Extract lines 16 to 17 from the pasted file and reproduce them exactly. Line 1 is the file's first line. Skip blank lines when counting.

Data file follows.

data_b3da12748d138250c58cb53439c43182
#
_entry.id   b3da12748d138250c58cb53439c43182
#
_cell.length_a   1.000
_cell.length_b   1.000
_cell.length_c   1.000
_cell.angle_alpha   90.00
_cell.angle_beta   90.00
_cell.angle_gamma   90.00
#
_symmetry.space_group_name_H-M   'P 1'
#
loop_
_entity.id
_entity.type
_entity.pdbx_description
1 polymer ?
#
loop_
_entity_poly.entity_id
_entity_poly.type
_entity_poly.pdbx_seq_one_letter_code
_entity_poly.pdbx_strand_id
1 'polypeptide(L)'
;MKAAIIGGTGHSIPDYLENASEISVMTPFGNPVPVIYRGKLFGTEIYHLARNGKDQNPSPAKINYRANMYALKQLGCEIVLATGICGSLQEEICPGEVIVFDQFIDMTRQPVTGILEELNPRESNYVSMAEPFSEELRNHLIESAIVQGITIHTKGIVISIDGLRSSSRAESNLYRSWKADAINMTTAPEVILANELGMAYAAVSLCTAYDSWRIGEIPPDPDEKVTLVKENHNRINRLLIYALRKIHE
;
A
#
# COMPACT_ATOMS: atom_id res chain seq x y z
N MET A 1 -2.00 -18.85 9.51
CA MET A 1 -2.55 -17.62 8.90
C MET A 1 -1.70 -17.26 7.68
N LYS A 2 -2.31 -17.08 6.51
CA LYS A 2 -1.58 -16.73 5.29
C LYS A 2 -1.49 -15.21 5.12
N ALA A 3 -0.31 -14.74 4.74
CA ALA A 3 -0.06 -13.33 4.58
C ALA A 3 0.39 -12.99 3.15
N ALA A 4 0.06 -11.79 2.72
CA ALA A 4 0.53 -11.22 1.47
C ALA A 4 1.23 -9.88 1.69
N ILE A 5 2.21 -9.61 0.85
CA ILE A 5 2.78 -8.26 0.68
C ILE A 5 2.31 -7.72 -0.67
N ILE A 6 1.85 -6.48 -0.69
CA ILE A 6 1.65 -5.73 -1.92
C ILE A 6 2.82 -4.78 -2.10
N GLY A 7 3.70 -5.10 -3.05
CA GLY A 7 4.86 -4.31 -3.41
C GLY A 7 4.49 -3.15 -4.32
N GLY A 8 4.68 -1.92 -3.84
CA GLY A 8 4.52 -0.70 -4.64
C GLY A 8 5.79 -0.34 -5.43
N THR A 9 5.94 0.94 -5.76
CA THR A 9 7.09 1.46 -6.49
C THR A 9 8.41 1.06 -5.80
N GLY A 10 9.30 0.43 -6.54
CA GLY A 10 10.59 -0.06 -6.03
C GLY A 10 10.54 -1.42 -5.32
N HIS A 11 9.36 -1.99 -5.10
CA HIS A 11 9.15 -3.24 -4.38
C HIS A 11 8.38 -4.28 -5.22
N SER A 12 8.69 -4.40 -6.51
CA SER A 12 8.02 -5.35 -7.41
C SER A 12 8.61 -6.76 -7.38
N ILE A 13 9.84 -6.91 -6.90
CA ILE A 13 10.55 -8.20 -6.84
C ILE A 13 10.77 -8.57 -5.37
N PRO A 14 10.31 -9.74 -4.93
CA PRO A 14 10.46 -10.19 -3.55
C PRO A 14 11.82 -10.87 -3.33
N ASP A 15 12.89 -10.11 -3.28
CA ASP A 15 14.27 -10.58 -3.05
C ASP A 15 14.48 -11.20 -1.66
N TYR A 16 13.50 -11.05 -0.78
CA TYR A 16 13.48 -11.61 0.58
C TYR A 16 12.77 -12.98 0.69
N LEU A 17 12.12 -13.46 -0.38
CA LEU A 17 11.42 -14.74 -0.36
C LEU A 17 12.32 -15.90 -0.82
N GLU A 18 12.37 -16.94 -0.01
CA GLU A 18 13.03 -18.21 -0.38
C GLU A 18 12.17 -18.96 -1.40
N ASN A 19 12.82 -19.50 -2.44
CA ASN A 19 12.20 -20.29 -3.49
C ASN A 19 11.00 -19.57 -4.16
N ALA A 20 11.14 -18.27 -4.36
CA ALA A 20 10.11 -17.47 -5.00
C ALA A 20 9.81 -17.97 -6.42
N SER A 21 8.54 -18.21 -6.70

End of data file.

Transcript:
_entity.type
_entity.pdbx_description